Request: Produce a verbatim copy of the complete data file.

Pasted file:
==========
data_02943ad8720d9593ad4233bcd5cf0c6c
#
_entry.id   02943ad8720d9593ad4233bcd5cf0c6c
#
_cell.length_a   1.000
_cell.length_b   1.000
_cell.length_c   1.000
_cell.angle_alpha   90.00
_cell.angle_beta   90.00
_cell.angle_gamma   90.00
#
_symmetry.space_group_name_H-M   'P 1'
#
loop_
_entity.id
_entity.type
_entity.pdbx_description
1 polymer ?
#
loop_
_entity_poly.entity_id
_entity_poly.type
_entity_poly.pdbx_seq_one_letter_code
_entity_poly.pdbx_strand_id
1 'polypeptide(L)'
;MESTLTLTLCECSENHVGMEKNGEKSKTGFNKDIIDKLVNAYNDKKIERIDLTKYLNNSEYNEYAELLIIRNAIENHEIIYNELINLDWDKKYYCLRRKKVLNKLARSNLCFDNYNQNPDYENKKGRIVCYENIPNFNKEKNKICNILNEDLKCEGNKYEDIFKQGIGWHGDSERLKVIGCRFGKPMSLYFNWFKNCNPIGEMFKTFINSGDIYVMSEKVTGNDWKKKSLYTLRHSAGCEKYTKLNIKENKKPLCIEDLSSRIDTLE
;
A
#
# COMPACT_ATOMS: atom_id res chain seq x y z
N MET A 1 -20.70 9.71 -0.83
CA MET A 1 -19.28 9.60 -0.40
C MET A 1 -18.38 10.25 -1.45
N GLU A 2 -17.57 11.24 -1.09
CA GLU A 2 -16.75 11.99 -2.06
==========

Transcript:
data_02943ad8720d9593ad4233bcd5cf0c6c
#
_entry.id   02943ad8720d9593ad4233bcd5cf0c6c
#
_cell.length_a   1.000
_cell.length_b   1.000
_cell.length_c   1.000
_cell.angle_alpha   90.00
_cell.angle_beta   90.00
_cell.angle_gamma   90.00
#
_symmetry.space_group_name_H-M   'P 1'
#
loop_
_entity.id
_entity.type
_entity.pdbx_description
1 polymer ?
#
loop_
_entity_poly.entity_id
_entity_poly.type
_entity_poly.pdbx_seq_one_letter_code
_entity_poly.pdbx_strand_id
1 'polypeptide(L)'
;MESTLTLTLCECSENHVGMEKNGEKSKTGFNKDIIDKLVNAYNDKKIERIDLTKYLNNSEYNEYAELLIIRNAIENHEIIYNELINLDWDKKYYCLRRKKVLNKLARSNLCFDNYNQNPDYENKKGRIVCYENIPNFNKEKNKICNILNEDLKCEGNKYEDIFKQGIGWHGDSERLKVIGCRFGKPMSLYFNWFKNCNPIGEMFKTFINSGDIYVMSEKVTGNDWKKKSLYTLRHSAGCEKYTKLNIKENKKPLCIEDLSSRIDTLE
;
A
#
# COMPACT_ATOMS: atom_id res chain seq x y z
N MET A 1 -20.70 9.71 -0.83
CA MET A 1 -19.28 9.60 -0.40
C MET A 1 -18.38 10.25 -1.45
N GLU A 2 -17.57 11.24 -1.09
CA GLU A 2 -16.75 11.99 -2.06